My Experiences in Self-Publishing, Part 2: What’s Your Vision?


If you’re thinking about self-publishing your work, you have many choices ahead of you. But before you even worry about formats, online book retailers, and author events, take a moment to think about what you envision for your book.

My vision for my book

Sure, most of us fantasize about a runaway bestseller. But envisioning more immediate, tangible goals will help you figure out the best way to approach getting your book out in front of your audience.

When I was envisioning my goals for Shadow on the Hill: The True Story of a 1925 Kansas Murder, here is what I pictured:

  1. My book on library shelves, especially in Kansas history collections.
  2. A book I could sell at events; a book I could sign.
  3. A book people could collect and pass along to a friend.
  4. A book available at local bookstores and museums.
  5. A book people could immediately access with a click or a tap the second they heard about it.

Do you see what I mean by immediate and tangible goals? It turned out that my vision focused on availability and opportunities to interact with the public. I knew, based on my goals, I wanted to be able to offer both a tangible paperback edition as well as an eBook edition.

Where do you picture your book?

Take a moment to think about your goals. Don’t think just in terms of sales–we all want sales!–but think about all the places you can easily see your book.  Here are some examples to get you started:

  • You want to be able to sell your cookbook at a booth at your county fair.
  • Your church is celebrating its centennial and you want to sell a book about its history to raise funds for its renovation.
  • You picture people reading your romantic comedy on their phones while waiting at the doctor’s office.
  • You want to see your artsy home design book for sale at your local boutiques.
  • You want people to hear the beauty of your poetry as they’re commuting to and from work.

Why does vision matter?

A realistic, tangible vision helps you do two very important things:

  1. identify your potential audiences
  2. identify what you need to do in order to reach your potential audiences

Your vision for your book will help you determine if you need to publish in paperback, eBook, or audiobook format. It will guide your marketing outreach, help you determine if author events are worth your time, and help you build what will hopefully be a long-term relationship with readers. Without vision, you might waste time and money making choices that won’t help you sell your book. So take a moment and envision.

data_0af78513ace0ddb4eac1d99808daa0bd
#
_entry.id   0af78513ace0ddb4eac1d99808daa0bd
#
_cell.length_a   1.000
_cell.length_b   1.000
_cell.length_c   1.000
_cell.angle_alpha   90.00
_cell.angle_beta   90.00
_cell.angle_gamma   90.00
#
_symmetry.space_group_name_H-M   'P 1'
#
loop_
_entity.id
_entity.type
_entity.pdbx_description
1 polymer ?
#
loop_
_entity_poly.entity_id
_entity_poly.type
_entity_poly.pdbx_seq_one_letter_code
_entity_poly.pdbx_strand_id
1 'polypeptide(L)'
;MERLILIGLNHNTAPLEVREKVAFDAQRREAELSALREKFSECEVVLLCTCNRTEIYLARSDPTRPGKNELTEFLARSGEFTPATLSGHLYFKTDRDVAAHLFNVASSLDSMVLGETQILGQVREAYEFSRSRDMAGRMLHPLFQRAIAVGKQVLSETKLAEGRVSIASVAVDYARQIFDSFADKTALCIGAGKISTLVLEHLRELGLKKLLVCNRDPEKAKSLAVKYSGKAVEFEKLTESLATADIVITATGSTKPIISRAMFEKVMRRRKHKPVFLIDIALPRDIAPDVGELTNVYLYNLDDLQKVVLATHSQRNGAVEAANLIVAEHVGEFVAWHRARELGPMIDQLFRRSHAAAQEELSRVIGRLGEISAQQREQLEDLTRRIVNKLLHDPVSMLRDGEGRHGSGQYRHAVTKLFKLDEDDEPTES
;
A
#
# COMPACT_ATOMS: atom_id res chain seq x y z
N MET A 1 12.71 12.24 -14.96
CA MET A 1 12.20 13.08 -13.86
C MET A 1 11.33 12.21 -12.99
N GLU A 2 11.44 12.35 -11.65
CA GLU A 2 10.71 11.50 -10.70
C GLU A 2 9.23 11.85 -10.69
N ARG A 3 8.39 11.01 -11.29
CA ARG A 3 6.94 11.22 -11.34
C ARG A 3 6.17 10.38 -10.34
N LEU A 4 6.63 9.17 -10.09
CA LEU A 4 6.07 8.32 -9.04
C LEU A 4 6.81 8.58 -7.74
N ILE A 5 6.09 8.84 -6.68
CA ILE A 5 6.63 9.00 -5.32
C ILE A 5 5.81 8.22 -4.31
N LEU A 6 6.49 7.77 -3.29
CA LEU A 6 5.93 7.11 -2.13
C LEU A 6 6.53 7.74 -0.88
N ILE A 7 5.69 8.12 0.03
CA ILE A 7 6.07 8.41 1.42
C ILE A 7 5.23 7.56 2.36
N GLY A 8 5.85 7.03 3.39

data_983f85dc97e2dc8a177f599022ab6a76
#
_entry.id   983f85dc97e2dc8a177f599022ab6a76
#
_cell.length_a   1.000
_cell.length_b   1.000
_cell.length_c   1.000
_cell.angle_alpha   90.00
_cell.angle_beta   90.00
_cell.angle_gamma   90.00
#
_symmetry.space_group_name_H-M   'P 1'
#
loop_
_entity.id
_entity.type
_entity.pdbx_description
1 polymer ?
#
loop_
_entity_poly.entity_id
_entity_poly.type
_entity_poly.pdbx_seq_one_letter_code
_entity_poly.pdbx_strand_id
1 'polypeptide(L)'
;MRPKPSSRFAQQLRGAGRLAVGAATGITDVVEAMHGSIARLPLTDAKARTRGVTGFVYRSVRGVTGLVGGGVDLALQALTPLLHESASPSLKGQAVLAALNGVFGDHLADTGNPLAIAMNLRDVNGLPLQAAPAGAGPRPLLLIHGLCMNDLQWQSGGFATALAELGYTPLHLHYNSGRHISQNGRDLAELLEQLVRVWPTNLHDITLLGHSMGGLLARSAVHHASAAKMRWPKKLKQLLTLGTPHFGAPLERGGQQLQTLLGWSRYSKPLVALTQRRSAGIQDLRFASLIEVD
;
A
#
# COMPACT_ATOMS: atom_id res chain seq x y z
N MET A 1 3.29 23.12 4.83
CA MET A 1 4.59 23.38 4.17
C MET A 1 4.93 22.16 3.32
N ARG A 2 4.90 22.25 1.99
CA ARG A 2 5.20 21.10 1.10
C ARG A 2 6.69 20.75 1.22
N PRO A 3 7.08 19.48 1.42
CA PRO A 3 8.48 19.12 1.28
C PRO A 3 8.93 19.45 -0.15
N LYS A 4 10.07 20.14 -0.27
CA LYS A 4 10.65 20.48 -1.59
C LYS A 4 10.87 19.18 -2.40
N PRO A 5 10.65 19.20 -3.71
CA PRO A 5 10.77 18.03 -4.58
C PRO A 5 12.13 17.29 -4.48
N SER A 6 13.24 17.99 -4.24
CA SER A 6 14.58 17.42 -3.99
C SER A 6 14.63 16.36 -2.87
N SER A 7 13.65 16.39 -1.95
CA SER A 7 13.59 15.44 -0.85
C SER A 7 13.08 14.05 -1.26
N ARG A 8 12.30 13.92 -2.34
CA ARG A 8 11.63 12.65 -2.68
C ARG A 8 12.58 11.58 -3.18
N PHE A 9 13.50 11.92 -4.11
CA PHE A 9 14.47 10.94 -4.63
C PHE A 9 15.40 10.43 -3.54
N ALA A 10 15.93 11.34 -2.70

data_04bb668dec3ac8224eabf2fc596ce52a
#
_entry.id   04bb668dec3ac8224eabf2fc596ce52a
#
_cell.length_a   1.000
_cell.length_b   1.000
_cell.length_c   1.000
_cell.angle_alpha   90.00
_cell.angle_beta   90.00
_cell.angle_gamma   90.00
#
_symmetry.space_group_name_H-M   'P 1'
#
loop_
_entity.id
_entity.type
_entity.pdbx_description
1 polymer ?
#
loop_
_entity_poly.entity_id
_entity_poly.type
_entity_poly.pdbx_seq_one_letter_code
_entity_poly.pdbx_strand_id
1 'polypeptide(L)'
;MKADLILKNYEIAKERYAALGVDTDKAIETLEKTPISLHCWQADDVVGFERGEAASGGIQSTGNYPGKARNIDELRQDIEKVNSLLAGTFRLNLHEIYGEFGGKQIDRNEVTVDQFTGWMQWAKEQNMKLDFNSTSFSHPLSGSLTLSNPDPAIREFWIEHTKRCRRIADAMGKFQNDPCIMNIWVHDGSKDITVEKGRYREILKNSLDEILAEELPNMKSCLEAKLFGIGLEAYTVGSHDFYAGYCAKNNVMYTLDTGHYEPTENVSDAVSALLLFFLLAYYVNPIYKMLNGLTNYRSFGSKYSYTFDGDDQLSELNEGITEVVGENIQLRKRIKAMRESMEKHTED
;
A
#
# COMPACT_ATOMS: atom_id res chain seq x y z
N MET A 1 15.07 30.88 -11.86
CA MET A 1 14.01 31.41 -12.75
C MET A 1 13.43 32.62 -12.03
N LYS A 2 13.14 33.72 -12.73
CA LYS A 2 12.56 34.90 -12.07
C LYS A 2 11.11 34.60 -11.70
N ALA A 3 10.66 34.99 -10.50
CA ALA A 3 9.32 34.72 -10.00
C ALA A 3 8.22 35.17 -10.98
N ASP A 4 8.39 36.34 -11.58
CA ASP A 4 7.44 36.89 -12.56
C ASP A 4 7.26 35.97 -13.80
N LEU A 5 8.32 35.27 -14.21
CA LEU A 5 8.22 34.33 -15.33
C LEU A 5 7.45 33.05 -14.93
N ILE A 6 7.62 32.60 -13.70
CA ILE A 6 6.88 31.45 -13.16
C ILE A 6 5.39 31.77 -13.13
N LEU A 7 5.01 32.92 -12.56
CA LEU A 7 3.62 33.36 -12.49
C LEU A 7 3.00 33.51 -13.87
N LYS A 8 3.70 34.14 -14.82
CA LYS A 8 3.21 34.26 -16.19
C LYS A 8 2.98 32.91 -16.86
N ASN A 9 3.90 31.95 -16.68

Do and Don’t

Do dream about all of the places you want to see your book. It’s okay to dream big–who doesn’t want to see a #1 rank on Amazon?–but it’s more important to dream tangibly. Remember the Flat Stanley project, where school kids took pictures of Stanley in different places? Try that with your book.

Do be realistic. Picture your most immediate likely audience, and then the next likely audience, and so on.

Don’t feel like your book has to be everything to everyone. If your vision is to have only an eBook version and you don’t want to mess with paperbacks, THAT’S OKAY. The joy of self-publishing is that you call the shots. That also means that if, down the line, you change your mind, you can always introduce new formats.

A Final Note…

As mentioned before, the choices I made for might book might not be the right choices for you or your project, and that’s okay! Taking the time to envision your goals for your book will help you make the best choices for your book.

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2 thoughts on “My Experiences in Self-Publishing, Part 2: What’s Your Vision?

  1. Pingback: My Experiences in Self-Publishing, Part 4: Format and Production (Choices, Choices, Choices!) | Diana Staresinic-Deane

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